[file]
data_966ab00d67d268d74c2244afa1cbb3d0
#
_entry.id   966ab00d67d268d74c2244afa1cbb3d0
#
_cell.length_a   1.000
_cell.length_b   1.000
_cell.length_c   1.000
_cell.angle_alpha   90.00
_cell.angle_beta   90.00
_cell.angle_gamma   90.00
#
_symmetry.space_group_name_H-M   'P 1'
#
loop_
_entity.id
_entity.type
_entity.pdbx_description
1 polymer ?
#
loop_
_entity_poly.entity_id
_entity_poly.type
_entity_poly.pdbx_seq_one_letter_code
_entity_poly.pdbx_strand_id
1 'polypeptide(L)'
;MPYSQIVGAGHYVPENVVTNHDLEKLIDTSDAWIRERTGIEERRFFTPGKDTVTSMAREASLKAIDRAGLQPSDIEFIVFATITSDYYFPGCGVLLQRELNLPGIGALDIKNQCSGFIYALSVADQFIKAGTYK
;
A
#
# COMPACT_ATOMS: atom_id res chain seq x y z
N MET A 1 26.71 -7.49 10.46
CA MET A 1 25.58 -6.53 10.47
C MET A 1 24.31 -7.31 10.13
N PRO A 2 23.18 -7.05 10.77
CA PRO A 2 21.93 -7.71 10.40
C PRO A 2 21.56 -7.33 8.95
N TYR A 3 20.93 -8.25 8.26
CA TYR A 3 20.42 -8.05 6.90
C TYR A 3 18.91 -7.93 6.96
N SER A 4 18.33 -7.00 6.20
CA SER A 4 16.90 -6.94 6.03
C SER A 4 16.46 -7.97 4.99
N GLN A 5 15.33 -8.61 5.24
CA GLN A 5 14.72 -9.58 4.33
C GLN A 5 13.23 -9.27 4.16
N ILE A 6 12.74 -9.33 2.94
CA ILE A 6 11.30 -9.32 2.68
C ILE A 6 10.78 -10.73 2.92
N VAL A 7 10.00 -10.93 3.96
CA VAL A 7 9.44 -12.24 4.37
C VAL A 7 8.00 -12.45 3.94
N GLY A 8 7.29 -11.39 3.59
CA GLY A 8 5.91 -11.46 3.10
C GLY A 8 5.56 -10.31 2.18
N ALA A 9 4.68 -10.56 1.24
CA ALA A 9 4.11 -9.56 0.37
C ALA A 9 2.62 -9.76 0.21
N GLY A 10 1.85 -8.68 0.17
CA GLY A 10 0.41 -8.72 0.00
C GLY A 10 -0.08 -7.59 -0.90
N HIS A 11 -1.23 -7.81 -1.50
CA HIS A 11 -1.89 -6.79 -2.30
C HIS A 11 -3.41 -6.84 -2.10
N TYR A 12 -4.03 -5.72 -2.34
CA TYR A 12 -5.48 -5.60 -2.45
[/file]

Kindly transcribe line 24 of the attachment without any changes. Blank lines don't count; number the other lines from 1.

_entity_poly.pdbx_strand_id